Well, everybody is human. This is one that will haunt everyone involved for the rest of their lives.

But at least the guy was man enough to come to him and apologize and admit his mistake.

May not make anyone feel better deep inside, but it is refreshing.

Much respect to everyone involved for the way it was handled after the call. Joyce for immediately owning up publicly as well as privately to Galarraga and the Tigers team. And real props to Galarraga for the way he handled the situation both on the field after the call and after the game was over. Don't think I would have handled it nearly as well.

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Much respect to everyone involved for the way it was handled after the call. Joyce for immediately owning up publicly as well as privately to Galarraga and the Tigers team. And real props to Galarraga for the way he handled the situation both on the field after the call and after the game was over. Don't think I would have handled it nearly as well.

He played it very cool and then went ahead and finished the game. The respect he showed is truly why I believe he deserves the perfect game honor, if he had acted like a jerk this wouldn't even be a story in my mind.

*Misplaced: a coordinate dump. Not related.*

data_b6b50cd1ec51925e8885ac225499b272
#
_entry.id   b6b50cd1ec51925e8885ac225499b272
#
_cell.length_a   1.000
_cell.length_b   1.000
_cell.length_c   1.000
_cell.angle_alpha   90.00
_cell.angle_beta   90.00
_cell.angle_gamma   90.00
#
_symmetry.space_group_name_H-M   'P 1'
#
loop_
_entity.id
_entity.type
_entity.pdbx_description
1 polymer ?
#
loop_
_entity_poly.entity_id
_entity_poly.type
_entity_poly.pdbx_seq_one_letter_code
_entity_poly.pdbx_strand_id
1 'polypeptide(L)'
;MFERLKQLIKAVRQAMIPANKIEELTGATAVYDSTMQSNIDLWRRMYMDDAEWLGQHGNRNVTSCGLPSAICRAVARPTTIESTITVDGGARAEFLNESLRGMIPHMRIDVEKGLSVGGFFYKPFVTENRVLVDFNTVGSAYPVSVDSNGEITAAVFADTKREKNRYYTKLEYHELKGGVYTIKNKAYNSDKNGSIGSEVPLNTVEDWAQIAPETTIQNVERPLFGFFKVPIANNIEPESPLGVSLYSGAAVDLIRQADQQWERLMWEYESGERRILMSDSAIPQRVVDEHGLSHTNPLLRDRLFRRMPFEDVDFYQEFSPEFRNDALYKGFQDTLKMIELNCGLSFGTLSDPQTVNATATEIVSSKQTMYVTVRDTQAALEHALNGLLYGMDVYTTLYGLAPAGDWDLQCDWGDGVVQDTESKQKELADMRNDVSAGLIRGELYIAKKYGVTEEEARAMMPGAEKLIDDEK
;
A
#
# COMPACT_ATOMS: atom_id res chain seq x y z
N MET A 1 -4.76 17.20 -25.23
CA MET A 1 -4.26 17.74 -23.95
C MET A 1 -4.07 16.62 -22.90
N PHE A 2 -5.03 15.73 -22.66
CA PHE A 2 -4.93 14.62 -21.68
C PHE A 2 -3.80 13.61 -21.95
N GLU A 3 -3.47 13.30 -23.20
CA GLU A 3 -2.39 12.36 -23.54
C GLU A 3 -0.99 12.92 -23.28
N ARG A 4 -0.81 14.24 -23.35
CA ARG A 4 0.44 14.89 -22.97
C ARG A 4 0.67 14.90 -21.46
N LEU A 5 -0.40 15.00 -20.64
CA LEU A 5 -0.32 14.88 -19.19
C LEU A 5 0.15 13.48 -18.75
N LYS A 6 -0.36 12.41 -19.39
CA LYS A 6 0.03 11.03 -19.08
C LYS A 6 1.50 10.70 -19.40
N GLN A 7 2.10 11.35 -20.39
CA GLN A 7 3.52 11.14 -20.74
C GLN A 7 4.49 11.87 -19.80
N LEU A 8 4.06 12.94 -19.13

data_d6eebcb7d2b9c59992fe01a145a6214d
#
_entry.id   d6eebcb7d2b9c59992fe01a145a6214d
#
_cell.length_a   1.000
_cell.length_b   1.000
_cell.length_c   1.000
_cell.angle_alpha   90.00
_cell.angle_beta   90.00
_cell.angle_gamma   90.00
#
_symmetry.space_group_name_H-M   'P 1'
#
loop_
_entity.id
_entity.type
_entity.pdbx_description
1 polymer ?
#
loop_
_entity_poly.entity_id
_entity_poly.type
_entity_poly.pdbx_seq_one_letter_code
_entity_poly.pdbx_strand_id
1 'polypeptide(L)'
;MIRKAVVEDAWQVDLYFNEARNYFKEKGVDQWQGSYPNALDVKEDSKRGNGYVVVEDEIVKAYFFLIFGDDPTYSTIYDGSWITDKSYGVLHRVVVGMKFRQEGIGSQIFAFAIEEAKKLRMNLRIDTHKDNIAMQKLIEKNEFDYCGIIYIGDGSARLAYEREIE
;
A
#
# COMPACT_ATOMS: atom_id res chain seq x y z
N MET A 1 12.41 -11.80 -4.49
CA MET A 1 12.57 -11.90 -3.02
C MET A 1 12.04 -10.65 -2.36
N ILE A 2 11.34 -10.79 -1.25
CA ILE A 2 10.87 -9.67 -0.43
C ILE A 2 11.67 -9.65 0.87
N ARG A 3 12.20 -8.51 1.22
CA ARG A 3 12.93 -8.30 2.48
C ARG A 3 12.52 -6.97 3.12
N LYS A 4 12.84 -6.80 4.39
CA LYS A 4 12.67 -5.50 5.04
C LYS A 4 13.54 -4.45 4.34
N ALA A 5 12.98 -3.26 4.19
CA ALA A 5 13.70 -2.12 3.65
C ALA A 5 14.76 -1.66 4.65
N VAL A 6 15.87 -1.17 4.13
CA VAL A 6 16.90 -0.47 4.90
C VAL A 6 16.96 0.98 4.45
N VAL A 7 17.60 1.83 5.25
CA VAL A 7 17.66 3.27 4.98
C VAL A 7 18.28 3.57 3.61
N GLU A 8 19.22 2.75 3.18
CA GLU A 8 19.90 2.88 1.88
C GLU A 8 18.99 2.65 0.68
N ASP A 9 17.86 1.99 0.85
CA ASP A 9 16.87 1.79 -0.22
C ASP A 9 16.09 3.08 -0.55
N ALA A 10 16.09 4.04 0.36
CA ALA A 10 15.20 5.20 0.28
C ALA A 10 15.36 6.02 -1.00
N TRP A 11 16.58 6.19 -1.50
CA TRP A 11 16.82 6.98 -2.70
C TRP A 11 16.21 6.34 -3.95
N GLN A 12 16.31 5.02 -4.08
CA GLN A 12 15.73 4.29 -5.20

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This is one of those VERY RARE instances in which something can actually be done about this mistake. It would have been the final out of the game, so MLB should just step up and overturn the call and give the kid his perfect game. I give kudos to the ump for owning up to it and apologizing to the player and the manager face to face. And I was impressed with the pitchers reaction to the umpire's apology.

But MLB can fix this one, since it was the last out of the game anyway. Give the kid his perfect game.

Well, apparently they are at least considering doing that - which is refreshingly good news!

http://www.ajc.com/sports/540636.html

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Good points. Even so, I still don't want to see instant replay in baseball. The games last 3 hours as is, not including extra inning games. If they employ IR like it is in football, you're looking at some really long baseball games.